News  Universities using teaching dollars for construction

Quebec profs report recommends more transparent financial practices

Quebec universities are funneling more and more teaching dollars into massive infrastructure projects with no oversight – a bad use of public money and a blow to students and faculty, according to a new report by a Quebec professors’ federation.

Between 1998 and 2009, there was a 162 per cent increase in funding for capital projects – new buildings, renovations, equipment, and books, mostly – that universities siphoned off from other parts of their budgets, such as faculty salaries and student services, the report says. That amounts to $167 million.

The 426-page report, authored by the Fédération québécoise des professeures et professeurs d’université (FQPPU), comes just a month after McGill and other schools publicly decried the provincial government’s $124-million cut to university funding, which administrators say will hinder core functions like teaching and research.

While the FQPPU oppose the cuts too, their report is the latest salvo in a fight over how Quebec universities spend their money. Administrators recently claimed the province’s universities are underfunded by $850 million, mostly due to low tuition, while student and faculty groups say schools have enough money but are spending too much on unnecessary building projects.

FQPPU President Max Roy concedes that there are good reasons for increased spending on university infrastructure. “The government isn’t giving enough money for capital expenses,” he said in French during a phone interview with The Daily.

Between 1998 and 2009, enrolment in Quebec universities jumped 23.8 per cent, forcing schools to make room for students by buying up real estate. IT costs have also skyrocketed over the past decade.

But Roy says he doesn’t trust universities to determine which infrastructure projects are most important. “All administrations are going to say that projects are prioritized and urgent,” he said.

In their report, the FQPPU calls for the creation of a university council to review spending choices and make recommendations to the provincial government. “We’re not saying that administrators are acting in bad faith,” Roy said. “But we’re saying if they’re acting in good faith, they’ll accept greater transparency around their decision-making.”

The Fédération étudiante universitaire du Québec (FEUQ) went further last week, calling for a freeze on university construction until an external review of the schools’ finances is done.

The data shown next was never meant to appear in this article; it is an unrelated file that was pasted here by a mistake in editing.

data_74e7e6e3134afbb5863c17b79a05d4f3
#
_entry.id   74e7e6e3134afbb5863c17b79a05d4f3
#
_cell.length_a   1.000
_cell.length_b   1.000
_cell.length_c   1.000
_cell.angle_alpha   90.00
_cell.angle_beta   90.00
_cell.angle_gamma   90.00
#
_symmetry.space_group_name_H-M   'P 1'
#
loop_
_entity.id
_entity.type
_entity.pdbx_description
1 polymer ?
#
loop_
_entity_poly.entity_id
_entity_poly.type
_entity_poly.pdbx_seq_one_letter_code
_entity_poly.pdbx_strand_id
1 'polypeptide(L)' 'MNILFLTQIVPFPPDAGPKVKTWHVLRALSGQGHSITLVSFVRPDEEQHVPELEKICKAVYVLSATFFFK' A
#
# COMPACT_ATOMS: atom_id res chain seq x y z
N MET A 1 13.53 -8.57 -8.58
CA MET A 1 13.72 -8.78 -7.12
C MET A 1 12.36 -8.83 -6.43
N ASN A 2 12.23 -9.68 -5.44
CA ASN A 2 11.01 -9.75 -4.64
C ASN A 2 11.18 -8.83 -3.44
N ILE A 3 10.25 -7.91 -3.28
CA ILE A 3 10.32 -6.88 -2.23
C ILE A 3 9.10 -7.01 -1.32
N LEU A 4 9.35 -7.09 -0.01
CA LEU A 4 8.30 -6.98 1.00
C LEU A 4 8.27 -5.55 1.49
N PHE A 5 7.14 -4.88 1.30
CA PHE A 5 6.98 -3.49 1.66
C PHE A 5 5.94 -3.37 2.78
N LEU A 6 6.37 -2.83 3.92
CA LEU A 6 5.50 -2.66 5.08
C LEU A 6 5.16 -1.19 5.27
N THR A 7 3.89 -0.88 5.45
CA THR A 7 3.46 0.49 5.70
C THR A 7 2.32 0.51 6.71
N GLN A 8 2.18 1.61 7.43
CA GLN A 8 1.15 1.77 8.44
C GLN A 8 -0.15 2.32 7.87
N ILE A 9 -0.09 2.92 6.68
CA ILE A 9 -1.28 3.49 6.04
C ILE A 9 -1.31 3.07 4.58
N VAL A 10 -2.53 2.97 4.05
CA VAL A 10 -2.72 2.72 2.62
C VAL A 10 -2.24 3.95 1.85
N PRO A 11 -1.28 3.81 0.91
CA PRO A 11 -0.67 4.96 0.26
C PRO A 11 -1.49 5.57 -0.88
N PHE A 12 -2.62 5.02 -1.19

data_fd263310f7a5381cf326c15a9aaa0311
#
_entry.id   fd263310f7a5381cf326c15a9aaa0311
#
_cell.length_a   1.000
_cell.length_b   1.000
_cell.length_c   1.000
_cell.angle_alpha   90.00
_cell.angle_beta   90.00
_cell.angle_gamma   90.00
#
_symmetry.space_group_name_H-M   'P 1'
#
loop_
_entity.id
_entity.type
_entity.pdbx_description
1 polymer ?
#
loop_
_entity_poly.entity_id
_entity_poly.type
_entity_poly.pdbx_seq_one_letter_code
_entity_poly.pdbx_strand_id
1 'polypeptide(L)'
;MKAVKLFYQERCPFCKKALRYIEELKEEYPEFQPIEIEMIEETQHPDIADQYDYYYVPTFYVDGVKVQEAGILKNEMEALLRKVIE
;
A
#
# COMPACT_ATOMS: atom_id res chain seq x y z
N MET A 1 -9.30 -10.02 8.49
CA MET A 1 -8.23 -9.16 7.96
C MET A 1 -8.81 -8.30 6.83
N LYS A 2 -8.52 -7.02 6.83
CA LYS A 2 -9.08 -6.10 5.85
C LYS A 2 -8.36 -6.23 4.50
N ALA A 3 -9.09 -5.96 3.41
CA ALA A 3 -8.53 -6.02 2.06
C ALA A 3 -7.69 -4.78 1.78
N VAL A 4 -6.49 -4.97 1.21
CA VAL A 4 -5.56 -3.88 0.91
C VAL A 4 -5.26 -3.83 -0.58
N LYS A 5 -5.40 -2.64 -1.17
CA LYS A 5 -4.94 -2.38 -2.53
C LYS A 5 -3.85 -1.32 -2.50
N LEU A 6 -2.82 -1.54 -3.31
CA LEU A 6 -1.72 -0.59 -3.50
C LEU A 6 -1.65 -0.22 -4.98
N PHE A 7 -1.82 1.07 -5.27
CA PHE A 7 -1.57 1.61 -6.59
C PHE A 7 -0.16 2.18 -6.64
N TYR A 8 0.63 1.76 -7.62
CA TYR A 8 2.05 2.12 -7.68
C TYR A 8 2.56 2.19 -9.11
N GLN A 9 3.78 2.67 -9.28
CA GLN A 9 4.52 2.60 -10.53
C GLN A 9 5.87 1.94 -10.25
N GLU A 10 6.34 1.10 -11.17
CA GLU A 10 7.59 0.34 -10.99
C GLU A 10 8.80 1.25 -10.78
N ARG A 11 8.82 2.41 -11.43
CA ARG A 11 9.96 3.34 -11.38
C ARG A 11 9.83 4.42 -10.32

McGill, the eye of the storm

No one in the McGill administration was prepared to comment on the report by press time.

McGill alone accounts for 22 per cent of Quebec universities’ infrastructure expenditures, largely thanks to its huge medical faculty. Indeed, of the 18 universities studied in the report, the four with medical faculties – Laval, Sherbrooke, Université de Montreal, and McGill – account for $3.6 billion of the $6.1 billion in capital expenses across the system.

The abundance of old buildings on campus makes maintenance expensive, too. 33 per cent of McGill’s total space is in buildings erected before 1940, against 5 per cent for the other Quebec universities. In its most recent budget, McGill estimated that it has at least $647 million in “urgent” deferred maintenance work.

Roy says he wants proof. “They have to prove it – they have to put it on paper,” he said. “There is a major transparency problem. We think there are projects that are not justified, but we can’t tell which ones.”

FEUQ President Martine Desjardins attended a roundtable meeting on higher education with McGill Principal Heather Munroe-Blum last week, and said Munroe-Blum bristled at calls for oversight on university spending. “She kept saying, ‘Just keep giving us money and we’ll just decide how we spend it’,” Desjardins said in a phone interview.

This fiscal year, McGill plans to spend $46.7 million on construction and renovation, out of a $717.4- million budget.

In competition for students, winners unclear

The FQPPU report also calls for less competition between universities over scarce provincial funding, much of which comes on a per-student basis.

Desjardins, who agrees with FQPPU’s assessment, believes that the roughly $7,300 subsidy Quebec universities receive per full-time student is driving schools to misspend money on buildings and promotional campaigns. “If you have more and more students inside your buildings, the government is giving you more and more money. This is why we see this competition,” she said.

“We think it’s a good thing to have competition. It makes sure the quality of the universities is high enough. But it’s going to another level. We’re having a lot of expenses for publicity and construction that we don’t need.”